ILNews

Court: 'mistakes' in judge's sentence

Jennifer Nelson
January 1, 2008
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The 7th Circuit Court of Appeals vacated the sentence of man convicted of defrauding Medicaid because the District Court judge's sentencing transcript was "laced with apparent mistakes and misunderstandings."

In United States of America v. William J. Higdon, No. 07-3951, William Higdon appealed his 60-month sentence imposed by U.S. District Judge Richard Young of the Southern District, Evansville Division. Higdon pleaded guilty to defrauding the Indiana Medicaid program, and the judge and parties agreed the sentencing guideline was 18 to 24 months. However, Judge Young sentenced Higdon to 60 months.

After reviewing the judge's sentencing transcript, the 7th Circuit found it to be filled with "mistakes and misunderstandings" that caused him to sentence Higdon to a prison term nearly three times the length of the midpoint of the sentencing guidelines, wrote Judge Richard Posner.

A sentencing judge is allowed to have his or her own penal philosophy at variance with that of the Sentencing Commission; however, a judge must think long and hard before substituting his or her own personal penal philosophy for that of the commission's, Judge Posner wrote.

According to the sentencing transcript, the federal appellate judges listed nine points in which they feel the judge may have made a mistake: from the judge apparently believing Medicaid fraud is more serious than other fraud because it is against the government to Judge Young's belief that Higdon would benefit from a long prison sentence so he could take advantage of educational and vocational training.

Six of the nine mistakes or misunderstandings the 7th Circuit identified seem unrelated to a legitimate philosophical difference between the judge and the Sentencing Commission. Three of the mistakes or omissions could reflect Judge Young's penal philosophy that differs from the commission, which is permitted, Judge Posner wrote.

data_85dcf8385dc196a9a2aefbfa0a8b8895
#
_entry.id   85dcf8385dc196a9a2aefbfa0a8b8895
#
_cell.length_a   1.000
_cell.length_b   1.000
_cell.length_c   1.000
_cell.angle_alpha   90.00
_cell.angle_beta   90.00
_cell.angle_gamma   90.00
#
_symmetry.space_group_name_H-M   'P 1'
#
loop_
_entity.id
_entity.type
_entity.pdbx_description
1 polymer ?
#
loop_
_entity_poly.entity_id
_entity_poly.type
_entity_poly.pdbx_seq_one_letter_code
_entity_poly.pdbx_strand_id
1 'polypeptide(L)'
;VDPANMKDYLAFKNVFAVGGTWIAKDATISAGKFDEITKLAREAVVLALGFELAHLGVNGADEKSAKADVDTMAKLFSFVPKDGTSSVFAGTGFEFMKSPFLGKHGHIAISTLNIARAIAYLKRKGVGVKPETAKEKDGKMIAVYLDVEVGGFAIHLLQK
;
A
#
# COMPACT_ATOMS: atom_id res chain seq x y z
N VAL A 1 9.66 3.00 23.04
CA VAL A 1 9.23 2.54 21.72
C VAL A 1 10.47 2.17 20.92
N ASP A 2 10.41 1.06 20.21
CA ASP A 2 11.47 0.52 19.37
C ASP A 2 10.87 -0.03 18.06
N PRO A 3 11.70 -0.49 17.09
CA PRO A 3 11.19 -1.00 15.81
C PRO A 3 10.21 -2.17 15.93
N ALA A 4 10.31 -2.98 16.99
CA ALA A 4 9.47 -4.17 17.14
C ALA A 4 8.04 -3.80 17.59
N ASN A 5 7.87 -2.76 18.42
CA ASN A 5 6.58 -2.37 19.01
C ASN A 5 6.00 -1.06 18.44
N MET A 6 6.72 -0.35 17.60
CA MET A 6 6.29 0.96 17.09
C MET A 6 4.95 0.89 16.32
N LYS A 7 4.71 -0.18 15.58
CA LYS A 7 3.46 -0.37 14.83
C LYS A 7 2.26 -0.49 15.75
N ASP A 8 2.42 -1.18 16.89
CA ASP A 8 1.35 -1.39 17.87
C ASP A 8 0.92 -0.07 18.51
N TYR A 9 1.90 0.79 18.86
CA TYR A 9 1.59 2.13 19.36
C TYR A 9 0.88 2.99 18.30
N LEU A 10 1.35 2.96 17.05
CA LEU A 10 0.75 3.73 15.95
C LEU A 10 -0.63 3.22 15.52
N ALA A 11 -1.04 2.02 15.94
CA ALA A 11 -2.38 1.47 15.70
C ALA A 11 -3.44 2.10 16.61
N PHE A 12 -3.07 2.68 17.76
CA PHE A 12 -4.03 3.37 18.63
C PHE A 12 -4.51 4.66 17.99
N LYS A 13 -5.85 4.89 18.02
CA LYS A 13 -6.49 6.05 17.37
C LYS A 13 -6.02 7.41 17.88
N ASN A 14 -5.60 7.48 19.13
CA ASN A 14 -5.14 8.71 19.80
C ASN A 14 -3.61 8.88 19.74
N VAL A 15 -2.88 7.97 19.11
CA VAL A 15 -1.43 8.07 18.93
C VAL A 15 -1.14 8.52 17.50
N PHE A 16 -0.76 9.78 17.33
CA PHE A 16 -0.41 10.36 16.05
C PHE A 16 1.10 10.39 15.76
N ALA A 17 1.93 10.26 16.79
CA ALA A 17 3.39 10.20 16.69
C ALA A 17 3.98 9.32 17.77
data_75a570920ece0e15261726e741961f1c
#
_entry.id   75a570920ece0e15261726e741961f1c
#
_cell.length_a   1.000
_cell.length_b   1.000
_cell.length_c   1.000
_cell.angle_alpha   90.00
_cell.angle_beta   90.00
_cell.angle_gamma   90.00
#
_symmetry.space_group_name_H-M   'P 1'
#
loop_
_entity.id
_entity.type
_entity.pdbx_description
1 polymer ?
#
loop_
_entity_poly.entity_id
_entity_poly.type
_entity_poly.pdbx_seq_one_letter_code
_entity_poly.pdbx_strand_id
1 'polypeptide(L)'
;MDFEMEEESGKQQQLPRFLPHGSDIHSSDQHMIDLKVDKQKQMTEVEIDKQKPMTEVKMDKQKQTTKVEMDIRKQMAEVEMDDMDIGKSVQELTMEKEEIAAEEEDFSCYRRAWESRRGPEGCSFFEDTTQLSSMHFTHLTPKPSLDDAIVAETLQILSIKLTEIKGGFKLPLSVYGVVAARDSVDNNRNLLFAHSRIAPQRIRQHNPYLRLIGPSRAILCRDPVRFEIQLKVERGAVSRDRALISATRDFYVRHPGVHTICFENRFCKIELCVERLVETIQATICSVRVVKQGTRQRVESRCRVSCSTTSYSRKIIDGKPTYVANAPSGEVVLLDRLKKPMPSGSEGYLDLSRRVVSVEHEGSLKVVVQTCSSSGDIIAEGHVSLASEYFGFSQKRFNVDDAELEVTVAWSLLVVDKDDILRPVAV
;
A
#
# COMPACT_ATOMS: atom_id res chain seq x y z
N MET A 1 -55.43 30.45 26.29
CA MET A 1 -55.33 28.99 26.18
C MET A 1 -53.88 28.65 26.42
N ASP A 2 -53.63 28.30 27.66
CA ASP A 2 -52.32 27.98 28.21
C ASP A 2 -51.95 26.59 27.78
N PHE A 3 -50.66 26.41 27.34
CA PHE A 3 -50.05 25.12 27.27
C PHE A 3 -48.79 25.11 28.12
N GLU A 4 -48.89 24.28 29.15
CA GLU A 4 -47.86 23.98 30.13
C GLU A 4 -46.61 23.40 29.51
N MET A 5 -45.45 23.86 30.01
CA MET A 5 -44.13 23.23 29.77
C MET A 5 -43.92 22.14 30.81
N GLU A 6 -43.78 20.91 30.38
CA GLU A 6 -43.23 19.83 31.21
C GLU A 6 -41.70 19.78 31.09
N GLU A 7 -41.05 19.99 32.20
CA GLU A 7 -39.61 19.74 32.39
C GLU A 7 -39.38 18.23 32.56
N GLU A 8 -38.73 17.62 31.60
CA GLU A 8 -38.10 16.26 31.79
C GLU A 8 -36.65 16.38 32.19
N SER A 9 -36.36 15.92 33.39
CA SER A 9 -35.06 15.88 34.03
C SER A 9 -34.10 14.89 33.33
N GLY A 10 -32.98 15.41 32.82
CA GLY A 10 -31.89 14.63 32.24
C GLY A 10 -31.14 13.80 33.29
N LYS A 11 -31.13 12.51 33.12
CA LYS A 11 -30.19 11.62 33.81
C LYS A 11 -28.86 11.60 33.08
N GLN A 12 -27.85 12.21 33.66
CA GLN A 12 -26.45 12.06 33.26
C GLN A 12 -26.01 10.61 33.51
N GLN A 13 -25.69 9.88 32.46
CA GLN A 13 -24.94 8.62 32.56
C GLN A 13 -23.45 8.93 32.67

The 7th Circuit had to rely on the transcript of Judge Young's oral remarks for the appeal, which caused the Circuit Court to suggest that judges who decide to impose an out-of-guideline sentence express their reasons in writing.

"The discipline of committing one's thoughts to paper not only promotes thoughtful consideration but also creates a surer path of communication with the reviewing court," Judge Posner wrote.
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  1. It is amazing how selectively courts can read cases and how two very similar factpatterns can result in quite different renderings. I cited this very same argument in Brown v. Bowman, lost. I guess it is panel, panel, panel when one is on appeal. Sad thing is, I had Sykes. Same argument, she went the opposite. Her Rooker-Feldman jurisprudence is now decidedly unintelligible.

  2. November, 2014, I was charged with OWI/Endangering a person. I was not given a Breathalyzer test and the arresting officer did not believe that alcohol was in any way involved. I was self-overmedicated with prescription medications. I was taken to local hospital for blood draw to be sent to State Tox Lab. My attorney gave me a cookie-cutter plea which amounts to an ALCOHOL-related charge. Totally unacceptable!! HOW can I get my TOX report from the state lab???

  3. My mother got temporary guardianship of my children in 2012. my husband and I got divorced 2015 the judge ordered me to have full custody of all my children. Does this mean the temporary guardianship is over? I'm confused because my divorce papers say I have custody and he gets visits and i get to claim the kids every year on my taxes. So just wondered since I have in black and white that I have custody if I can go get my kids from my moms and not go to jail?

  4. Someone off their meds? C'mon John, it is called the politics of Empire. Get with the program, will ya? How can we build one world under secularist ideals without breaking a few eggs? Of course, once it is fully built, is the American public who will feel the deadly grip of the velvet glove. One cannot lay down with dogs without getting fleas. The cup of wrath is nearly full, John Smith, nearly full. Oops, there I go, almost sounding as alarmist as Smith. Guess he and I both need to listen to this again: https://www.youtube.com/watch?v=CRnQ65J02XA

  5. Charles Rice was one of the greatest of the so-called great generation in America. I was privileged to count him among my mentors. He stood firm for Christ and Christ's Church in the Spirit of Thomas More, always quick to be a good servant of the King, but always God's first. I had Rice come speak to 700 in Fort Wayne as Obama took office. Rice was concerned that this rise of aggressive secularism and militant Islam were dual threats to Christendom,er, please forgive, I meant to say "Western Civilization". RIP Charlie. You are safe at home.

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